Yep, absolutely a thing. Those extreme brachycephalic (squished) faces and large, round eyes mean they have pretty shallow eye sockets compared to many other breeds, so they're prone to eye trauma, including proptosis (the technical veterinary/medical term for an eye bulging/popping out of the socket).
Pugs aren't my thing, personally, but if I were looking for one, I'd try to find a breeder with very moderate looking adults, with smaller, more oval eyes that don't have that buggy or bulging look to them. And preferably have a bit more nose and wider nostrils than your average pug. It's also one of the reasons pugs should be walked on harnesses only; collars have been scientifically proven to increase eyeball pressure. They also have smaller than average airways, so keeping pressure off the neck is a must. And keeping them at a healthy weight, which will help many of the problems they're prone to due to their physiology.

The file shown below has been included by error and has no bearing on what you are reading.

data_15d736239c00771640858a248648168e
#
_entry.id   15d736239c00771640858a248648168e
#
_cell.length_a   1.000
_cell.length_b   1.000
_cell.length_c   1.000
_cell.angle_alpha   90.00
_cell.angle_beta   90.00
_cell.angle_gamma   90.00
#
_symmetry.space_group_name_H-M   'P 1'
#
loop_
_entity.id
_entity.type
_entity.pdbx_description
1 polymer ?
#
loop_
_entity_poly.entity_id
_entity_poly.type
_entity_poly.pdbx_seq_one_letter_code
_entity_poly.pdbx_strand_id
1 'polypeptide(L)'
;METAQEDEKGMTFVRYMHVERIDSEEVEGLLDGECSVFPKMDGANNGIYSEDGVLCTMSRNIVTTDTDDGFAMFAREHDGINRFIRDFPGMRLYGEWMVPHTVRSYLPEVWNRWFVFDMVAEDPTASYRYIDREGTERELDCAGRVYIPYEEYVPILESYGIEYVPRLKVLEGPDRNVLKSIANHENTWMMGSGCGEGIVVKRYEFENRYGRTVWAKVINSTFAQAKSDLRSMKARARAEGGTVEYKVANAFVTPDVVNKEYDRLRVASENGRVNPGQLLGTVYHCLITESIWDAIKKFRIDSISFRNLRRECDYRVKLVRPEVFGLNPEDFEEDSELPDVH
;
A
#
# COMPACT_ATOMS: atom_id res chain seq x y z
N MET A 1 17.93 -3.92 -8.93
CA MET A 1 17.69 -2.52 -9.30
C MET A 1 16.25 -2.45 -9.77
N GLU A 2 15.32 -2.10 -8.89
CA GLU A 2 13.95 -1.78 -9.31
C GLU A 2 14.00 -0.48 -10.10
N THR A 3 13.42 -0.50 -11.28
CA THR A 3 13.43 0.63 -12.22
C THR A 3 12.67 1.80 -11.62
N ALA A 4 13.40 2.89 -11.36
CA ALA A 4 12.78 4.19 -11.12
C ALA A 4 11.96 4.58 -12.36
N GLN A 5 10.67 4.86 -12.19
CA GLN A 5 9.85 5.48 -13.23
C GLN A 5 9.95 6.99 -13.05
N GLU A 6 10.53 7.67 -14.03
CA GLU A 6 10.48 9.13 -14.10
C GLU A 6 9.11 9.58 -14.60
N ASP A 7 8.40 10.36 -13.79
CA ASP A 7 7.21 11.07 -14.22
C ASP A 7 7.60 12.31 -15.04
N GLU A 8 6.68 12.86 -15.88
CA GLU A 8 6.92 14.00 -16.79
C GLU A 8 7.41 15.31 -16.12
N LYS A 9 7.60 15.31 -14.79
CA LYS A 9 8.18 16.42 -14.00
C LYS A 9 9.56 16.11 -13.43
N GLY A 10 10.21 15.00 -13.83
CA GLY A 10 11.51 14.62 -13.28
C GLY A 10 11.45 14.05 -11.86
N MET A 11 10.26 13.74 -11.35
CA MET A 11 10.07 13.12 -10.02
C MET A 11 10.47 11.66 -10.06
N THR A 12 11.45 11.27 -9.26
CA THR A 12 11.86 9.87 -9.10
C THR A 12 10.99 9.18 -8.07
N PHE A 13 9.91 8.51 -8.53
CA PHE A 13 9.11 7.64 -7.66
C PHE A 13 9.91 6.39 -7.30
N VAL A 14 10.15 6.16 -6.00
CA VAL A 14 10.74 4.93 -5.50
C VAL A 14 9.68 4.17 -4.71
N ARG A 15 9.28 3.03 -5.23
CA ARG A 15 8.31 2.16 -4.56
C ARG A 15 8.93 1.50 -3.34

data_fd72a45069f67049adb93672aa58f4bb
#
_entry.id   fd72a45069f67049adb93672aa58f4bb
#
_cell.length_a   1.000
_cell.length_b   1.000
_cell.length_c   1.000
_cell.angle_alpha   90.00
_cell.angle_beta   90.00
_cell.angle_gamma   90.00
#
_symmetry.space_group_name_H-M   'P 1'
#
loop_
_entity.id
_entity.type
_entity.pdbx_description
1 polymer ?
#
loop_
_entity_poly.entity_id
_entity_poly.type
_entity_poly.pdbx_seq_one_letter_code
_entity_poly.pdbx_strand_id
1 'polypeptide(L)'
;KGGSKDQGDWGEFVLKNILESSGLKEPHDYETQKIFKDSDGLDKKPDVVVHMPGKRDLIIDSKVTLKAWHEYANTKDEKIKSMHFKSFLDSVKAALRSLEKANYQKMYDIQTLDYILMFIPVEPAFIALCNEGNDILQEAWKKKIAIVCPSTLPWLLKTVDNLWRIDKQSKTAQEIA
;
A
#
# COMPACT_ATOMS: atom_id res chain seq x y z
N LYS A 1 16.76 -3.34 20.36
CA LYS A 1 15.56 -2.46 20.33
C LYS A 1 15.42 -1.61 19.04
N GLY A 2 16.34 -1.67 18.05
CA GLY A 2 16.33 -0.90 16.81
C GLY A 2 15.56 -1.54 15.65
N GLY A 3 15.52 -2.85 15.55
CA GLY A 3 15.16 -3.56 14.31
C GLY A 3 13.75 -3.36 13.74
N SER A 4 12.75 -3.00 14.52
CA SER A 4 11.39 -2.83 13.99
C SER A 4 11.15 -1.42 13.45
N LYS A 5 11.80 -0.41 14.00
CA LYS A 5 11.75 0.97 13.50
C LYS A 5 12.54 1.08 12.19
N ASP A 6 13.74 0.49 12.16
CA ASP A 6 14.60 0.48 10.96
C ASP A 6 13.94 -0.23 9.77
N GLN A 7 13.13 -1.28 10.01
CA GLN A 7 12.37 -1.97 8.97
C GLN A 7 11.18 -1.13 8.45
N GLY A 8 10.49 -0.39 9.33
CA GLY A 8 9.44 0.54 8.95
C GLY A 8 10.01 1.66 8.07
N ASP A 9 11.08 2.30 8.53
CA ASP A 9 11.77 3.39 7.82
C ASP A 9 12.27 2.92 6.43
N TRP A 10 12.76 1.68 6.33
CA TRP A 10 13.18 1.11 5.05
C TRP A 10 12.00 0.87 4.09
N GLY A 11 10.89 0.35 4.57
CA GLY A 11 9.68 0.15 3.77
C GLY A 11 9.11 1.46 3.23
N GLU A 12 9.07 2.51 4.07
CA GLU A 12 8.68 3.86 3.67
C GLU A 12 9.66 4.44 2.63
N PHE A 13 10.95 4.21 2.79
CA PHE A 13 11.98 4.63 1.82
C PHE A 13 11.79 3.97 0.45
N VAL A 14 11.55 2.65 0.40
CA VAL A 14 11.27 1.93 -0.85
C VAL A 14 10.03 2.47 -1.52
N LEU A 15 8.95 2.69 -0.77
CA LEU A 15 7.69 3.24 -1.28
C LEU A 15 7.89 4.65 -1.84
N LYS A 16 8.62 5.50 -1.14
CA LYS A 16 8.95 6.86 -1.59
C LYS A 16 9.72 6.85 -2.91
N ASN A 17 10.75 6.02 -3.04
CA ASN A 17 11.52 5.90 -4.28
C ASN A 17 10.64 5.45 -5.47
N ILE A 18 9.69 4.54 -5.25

I'd also prioritize early handling and cooperative care for things like vet visits and nail trims, which reduces the chance of eye trauma due to the dog having to be physically restrained for these procedures, since again, something like scruffing can increase the risk of proptosis.
It's not something that's going to happen to every dog, but it's definitely a real thing and a concern with the breed.